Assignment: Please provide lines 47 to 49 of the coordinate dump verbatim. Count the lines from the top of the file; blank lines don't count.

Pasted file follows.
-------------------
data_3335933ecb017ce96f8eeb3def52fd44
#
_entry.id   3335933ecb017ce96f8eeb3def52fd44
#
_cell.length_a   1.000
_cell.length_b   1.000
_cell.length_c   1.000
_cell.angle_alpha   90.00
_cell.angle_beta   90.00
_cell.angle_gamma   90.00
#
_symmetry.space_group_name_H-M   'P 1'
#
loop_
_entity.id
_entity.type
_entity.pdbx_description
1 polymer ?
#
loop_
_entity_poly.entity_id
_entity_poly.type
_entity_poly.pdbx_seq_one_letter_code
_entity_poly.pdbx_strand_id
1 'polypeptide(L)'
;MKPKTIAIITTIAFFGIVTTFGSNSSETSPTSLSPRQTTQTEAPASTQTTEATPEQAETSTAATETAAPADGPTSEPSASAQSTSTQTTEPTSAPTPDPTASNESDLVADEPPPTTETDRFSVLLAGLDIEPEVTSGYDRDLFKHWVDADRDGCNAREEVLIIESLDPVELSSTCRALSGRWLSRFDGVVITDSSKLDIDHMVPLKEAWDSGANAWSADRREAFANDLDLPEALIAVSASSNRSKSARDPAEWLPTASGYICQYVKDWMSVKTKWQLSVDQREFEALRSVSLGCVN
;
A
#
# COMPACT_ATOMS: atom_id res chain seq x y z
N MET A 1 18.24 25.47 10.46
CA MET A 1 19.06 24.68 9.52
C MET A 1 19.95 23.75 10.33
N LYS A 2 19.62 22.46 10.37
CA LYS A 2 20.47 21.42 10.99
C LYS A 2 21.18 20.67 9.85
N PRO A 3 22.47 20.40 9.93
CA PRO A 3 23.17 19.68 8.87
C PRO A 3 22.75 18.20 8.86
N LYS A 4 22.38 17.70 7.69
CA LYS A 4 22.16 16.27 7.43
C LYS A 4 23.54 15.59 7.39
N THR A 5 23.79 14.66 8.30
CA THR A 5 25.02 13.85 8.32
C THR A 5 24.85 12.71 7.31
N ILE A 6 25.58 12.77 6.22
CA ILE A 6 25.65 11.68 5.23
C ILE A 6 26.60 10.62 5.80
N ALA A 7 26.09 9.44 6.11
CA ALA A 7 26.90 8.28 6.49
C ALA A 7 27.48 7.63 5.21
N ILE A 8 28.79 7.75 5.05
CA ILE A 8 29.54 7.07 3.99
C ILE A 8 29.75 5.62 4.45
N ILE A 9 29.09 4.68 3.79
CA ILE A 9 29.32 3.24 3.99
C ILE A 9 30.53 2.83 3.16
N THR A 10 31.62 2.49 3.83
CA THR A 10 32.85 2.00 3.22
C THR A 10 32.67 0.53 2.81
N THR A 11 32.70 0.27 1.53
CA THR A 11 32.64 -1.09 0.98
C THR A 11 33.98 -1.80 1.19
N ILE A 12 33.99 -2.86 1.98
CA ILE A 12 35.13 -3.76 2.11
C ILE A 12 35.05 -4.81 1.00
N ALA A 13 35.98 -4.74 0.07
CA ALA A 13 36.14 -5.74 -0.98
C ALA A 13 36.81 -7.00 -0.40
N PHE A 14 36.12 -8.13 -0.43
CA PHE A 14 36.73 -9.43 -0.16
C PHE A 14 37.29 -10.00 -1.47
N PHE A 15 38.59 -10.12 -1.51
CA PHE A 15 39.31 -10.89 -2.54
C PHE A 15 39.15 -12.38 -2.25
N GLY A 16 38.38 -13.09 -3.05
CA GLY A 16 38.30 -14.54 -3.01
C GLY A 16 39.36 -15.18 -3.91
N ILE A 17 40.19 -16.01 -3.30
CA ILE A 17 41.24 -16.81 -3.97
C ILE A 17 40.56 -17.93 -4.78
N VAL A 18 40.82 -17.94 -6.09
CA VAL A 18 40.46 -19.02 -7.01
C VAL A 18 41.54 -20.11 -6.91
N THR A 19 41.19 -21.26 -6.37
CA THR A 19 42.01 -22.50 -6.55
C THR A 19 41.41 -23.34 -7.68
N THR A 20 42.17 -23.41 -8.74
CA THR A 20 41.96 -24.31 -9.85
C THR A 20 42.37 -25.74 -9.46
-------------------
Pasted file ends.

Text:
CA ILE A 6 25.65 11.68 5.23
C ILE A 6 26.60 10.62 5.80
N ALA A 7 26.09 9.44 6.11